Seiko may technically be a holding company that manufactures semiconductors, jewelry and electronic devices, but it has changed the reputation of Japanese watchmaking significantly that its name became synonymous with watches.
Grand Seiko was created to challenge the reputation of Swiss watches, held in such high regard by the world. Seiko is relatively young compared to the often family-founded Swiss watchmaking firms, some of which have been around since the 18th century. But impressively enough, it was able to catch up in an industry that predates the company’s foundation and even go beyond. Some would even argue that Seiko was able to topple the Swiss at their own game.
While that is still a matter of personal preference, it is undeniable how Seiko paved the way for Japanese watchmaking to gain international recognition, and how it valued the same things the Swiss did—precision, design and durability—in making their topnotch watches.
Seiko and Grand Seiko Watch Reviews
Starting small, soaring high
Seiko didn’t always have the reputation it had today. It was hardly considered a luxury brand for the first half of the 20th century. Founded by Kintaro Hattori in 1881, it was committed to making quality products since the beginning, but it took a few tries before it became a name that rattled already established Swiss watchmakers.
Seiko’s first dive into timekeeping was in 1892, when it produced its first clocks. A few decades later, it released its first wristwatches. The achievements of the company were notable in its home country, but it wanted to generate a greater splash beyond Japan; Seiko was persistent in leaving a mark in the luxury watch market. This desire led to Seiko assigning its division Suwa, then responsible for manufacturing men’s watches to produce the first Grand Seiko, and they did.
The original, employing a classic design, began gaining traction, and soon enough the company produced more models, each adding features to the original Grand Seiko with dates, automatic winding and so on. The company even became the official timer for the Tokyo Olympics in 1964. A few years later, Seiko challenged international watchmakers at the industry’s very own Olympics, the Neuchatel Observatory Competition and Geneva Observatory competition, and returned to Japan with top rankings and overwhelming results. This solidified Seiko’s capability to compete with other watchmakers, catching up to centuries-old traditions and soon creating the first quartz watch, Seiko Quartz Astron, that led to the quartz revolution of the 1970s.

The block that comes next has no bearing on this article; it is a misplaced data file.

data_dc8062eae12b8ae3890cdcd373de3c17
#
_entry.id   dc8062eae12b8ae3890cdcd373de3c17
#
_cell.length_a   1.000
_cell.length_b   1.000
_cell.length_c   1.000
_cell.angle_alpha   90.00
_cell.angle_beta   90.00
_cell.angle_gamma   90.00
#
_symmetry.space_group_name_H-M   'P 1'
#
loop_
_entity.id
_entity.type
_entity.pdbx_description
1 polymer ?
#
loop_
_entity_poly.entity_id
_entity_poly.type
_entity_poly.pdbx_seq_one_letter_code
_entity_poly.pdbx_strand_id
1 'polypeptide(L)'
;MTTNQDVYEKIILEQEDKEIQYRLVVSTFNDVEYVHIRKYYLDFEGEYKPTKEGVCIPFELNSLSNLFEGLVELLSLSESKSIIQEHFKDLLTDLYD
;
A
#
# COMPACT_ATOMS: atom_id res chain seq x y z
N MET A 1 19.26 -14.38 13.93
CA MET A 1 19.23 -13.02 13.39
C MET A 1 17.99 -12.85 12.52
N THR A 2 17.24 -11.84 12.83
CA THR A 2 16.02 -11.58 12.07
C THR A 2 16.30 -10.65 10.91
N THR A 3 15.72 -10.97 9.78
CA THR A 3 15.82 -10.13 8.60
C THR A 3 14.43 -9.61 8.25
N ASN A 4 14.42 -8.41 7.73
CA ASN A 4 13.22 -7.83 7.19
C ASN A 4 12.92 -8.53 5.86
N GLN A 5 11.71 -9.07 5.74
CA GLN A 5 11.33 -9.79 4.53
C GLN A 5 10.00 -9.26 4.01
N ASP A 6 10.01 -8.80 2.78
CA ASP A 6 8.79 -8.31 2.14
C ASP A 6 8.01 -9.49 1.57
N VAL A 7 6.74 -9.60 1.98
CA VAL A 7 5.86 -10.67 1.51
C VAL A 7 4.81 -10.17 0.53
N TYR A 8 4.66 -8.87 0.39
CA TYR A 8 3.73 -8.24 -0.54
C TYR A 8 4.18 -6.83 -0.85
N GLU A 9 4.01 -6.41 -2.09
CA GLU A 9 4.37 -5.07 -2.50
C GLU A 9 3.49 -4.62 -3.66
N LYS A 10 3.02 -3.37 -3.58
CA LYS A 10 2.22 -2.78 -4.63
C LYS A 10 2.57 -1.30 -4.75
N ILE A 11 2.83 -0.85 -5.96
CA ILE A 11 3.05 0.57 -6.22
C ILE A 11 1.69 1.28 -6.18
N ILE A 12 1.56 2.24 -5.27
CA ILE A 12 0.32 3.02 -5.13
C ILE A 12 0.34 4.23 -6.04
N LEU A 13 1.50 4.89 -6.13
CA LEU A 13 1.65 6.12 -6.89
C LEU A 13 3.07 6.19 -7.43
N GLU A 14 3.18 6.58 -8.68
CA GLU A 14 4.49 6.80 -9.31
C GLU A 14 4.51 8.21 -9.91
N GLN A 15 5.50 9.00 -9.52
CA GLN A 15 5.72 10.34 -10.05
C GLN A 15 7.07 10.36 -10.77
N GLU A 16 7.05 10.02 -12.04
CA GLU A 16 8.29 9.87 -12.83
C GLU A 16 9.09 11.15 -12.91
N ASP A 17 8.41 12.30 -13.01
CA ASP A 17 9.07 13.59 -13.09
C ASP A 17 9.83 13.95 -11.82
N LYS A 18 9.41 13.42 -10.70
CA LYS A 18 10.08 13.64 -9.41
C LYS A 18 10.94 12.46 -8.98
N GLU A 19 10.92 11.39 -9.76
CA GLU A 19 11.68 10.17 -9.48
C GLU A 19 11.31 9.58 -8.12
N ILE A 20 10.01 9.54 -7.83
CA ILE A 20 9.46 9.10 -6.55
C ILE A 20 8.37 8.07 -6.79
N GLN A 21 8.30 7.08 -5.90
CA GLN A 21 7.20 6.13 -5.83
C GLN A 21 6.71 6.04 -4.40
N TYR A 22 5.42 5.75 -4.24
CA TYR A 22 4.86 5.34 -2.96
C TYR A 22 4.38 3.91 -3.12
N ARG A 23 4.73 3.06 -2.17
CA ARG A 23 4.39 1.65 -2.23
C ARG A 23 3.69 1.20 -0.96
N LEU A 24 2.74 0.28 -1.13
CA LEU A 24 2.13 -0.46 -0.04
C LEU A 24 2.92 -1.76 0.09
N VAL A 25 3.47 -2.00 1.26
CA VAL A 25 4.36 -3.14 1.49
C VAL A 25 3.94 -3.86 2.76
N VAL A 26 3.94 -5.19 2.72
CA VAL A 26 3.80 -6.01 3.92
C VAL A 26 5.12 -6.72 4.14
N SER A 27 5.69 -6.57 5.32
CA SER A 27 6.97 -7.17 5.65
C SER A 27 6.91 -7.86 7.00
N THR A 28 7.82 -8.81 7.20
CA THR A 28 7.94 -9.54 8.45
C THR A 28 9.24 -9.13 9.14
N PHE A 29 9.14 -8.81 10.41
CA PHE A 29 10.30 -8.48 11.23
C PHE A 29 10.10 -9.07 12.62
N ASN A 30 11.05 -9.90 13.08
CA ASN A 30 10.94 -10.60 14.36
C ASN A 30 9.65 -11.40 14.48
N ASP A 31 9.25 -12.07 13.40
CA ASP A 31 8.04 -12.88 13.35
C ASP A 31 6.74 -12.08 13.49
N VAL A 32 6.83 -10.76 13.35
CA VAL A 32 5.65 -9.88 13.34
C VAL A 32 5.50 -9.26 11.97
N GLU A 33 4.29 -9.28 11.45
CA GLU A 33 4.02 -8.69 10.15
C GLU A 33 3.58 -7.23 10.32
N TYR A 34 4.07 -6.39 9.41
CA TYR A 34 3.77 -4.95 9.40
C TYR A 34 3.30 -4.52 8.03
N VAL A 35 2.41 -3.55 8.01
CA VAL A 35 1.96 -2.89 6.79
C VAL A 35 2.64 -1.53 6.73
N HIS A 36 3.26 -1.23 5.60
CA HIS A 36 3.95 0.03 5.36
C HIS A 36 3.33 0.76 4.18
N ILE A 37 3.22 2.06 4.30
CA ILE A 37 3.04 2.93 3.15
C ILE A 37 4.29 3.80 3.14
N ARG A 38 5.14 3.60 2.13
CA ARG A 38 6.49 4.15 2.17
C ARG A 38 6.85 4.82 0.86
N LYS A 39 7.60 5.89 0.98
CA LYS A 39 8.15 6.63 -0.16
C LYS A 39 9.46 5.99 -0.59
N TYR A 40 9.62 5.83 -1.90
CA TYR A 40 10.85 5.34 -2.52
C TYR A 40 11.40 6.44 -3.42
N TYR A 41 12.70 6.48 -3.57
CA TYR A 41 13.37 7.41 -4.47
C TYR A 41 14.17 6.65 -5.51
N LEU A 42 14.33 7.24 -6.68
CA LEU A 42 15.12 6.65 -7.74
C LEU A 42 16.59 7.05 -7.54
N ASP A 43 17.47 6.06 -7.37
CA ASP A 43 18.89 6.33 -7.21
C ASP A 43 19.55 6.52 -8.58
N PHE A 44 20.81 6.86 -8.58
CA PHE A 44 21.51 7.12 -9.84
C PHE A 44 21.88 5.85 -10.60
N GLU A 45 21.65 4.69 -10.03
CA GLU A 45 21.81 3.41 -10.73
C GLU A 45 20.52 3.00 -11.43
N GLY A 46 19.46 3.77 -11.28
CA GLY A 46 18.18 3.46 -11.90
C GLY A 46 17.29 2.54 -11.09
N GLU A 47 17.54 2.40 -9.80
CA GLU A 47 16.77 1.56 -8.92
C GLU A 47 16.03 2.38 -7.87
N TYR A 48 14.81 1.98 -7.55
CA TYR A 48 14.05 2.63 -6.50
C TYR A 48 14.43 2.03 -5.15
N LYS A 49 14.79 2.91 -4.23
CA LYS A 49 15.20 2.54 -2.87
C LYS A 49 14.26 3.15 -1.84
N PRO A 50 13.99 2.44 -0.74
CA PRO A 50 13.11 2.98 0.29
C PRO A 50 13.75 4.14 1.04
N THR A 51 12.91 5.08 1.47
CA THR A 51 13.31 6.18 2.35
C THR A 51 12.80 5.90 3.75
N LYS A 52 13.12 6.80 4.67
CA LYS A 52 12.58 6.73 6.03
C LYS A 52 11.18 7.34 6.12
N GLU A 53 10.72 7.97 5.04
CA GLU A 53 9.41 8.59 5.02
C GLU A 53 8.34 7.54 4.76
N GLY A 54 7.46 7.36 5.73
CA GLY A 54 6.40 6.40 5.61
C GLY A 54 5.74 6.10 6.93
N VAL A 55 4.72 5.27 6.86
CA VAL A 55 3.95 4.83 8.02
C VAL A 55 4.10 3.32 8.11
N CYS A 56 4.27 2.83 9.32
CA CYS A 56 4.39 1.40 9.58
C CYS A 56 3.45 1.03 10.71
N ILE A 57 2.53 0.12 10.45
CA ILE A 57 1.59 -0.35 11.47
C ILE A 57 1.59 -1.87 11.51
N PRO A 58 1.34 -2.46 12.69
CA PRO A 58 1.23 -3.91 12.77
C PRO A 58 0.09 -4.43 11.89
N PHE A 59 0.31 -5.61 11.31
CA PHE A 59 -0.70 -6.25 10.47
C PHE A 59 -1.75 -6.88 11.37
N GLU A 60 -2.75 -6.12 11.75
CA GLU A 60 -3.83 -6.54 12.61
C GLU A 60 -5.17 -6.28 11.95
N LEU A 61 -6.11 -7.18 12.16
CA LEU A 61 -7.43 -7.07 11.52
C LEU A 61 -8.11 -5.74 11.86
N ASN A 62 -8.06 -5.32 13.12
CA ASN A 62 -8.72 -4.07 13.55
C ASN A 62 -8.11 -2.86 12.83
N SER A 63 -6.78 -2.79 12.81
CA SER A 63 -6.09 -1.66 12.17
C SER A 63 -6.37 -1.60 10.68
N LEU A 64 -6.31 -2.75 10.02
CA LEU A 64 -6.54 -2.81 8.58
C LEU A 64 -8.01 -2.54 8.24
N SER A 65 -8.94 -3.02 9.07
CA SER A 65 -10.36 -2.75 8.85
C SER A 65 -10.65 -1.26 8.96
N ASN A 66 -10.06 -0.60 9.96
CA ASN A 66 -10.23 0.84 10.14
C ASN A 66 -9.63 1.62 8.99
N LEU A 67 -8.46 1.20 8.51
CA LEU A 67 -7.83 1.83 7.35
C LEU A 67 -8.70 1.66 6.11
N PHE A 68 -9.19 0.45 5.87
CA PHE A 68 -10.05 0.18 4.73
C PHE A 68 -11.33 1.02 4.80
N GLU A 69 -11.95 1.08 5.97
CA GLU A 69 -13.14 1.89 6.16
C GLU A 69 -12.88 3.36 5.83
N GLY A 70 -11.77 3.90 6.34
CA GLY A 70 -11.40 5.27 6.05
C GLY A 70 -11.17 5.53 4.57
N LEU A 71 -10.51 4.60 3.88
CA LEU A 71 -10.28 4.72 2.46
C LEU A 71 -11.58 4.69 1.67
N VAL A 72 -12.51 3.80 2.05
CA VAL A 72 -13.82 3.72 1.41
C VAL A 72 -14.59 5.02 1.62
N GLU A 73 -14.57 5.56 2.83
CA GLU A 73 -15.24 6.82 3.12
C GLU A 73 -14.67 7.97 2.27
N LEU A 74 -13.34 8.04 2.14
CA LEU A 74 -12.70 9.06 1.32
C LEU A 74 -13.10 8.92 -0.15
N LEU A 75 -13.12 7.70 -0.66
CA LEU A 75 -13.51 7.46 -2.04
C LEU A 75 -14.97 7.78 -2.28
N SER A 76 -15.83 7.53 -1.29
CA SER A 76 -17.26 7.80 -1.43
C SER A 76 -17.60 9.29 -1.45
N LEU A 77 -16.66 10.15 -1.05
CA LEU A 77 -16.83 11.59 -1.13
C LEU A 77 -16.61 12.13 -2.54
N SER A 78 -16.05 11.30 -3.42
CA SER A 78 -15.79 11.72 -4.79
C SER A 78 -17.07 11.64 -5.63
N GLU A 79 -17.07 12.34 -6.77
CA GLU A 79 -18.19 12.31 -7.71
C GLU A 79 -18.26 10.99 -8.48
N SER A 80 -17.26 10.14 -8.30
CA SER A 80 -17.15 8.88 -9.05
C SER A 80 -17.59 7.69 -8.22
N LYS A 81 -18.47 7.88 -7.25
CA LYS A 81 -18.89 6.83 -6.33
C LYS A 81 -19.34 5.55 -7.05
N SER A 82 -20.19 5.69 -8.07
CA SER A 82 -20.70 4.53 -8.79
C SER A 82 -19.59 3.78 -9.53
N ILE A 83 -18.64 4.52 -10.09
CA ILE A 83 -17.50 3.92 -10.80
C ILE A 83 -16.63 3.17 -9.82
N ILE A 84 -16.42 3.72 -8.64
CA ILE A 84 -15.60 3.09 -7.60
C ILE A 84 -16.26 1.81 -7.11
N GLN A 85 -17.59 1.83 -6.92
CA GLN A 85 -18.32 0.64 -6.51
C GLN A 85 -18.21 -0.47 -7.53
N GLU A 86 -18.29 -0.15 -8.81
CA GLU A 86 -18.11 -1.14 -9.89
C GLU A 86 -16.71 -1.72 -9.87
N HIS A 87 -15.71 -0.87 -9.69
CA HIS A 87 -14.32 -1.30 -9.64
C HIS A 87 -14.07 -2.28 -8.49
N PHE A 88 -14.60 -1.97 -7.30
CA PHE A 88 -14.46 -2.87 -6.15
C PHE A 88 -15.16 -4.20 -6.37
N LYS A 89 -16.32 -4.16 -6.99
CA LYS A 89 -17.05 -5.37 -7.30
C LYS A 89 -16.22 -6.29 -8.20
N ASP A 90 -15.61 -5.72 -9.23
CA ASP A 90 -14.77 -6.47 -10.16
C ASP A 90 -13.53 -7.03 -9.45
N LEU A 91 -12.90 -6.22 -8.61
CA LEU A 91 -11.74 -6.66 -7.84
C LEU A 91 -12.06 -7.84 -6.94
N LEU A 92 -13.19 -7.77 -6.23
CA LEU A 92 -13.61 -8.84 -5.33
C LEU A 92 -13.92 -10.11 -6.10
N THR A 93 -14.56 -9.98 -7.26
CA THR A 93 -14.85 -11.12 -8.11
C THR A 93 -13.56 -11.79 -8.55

Many decades and models later, the brand is still among the top brands for enthusiasts and probably the most challenging to collect. Grand Seiko, although renowned worldwide, was only launched globally in the last decade. In 2017, it was declared that Seiko will be treating Grand Seiko as an independent brand.
Made by hand to achieve perfection
In many ways, Seiko is forward-looking, with its proven ability to create timepieces that can disrupt status quo and with its willingness to embrace technology to take their craft to the next level.
But that doesn’t mean that Grand Seiko doesn’t look back and respect tradition. At a time when many companies became dependent on technology to do the work, Seiko insists on creating its timepieces by hand. Whether they’re created with quartz, a mechanical movement, or a spring drive, the watches by Grand Seiko are assembled by hand by a team of experts. To the company, nothing can still quite match the precision of the human hand.
As of the moment, Grand Seiko has three major movements used in its collection: quartz, mechanical and spring drive.
Quartz may have fallen out of grace and is not often used on high-end watches, but not with Grand Seiko. It still is significant since its first release that has shaken up the whole industry. Unlike other brands that boast of a quartz movement and use automatic assemblies, Grand Seiko creates its own and prefers them to be made entirely by hand. The brand arguably has the best quartz movements around, with the very precise 9F that is rated from 5-10 seconds per year.
The watch company continues to push the limits of the mechanical movement, despite being the oldest, to maintain its precision as the technology further develops. Its mechanical watches have 300 individual parts at most, and uses Microelectromechanical Systems (MEMS) to achieve near-perfect accuracy and functionality. Grand Seiko also developed its own metallic alloys it calls SPRON so as not to wear out the individual parts.
Spring Drive is a pride for Grand Seiko and is used in the most high-end watches the brand has to offer. It is the brand combining the best of two worlds, mechanical and electronic, with the mechanical aspect aided by an electronic regulator. It needs no batteries and yet is almost completely mechanical with accuracy even greater than that of quartz. Grand Seiko claims that its precision is unmatched even by the most luxurious of mechanical watches.
One step ahead of the rest
Seiko may not be the sole luxury brand in Japan but it definitely paved the way for the others as it led the rise of the Japanese watchmaking industry. What started as a grand ambition became a reality, proving to the world that the finest watches are not concentrated in Europe. And yet, even when the brand has already made its mark, it is unstoppable in its drive to always be one step ahead of the competition. It does so not by rejecting the traditional practices unlike so many others, but finds a way to make the human touch more important when dealing with the most advanced developments technology has to offer.
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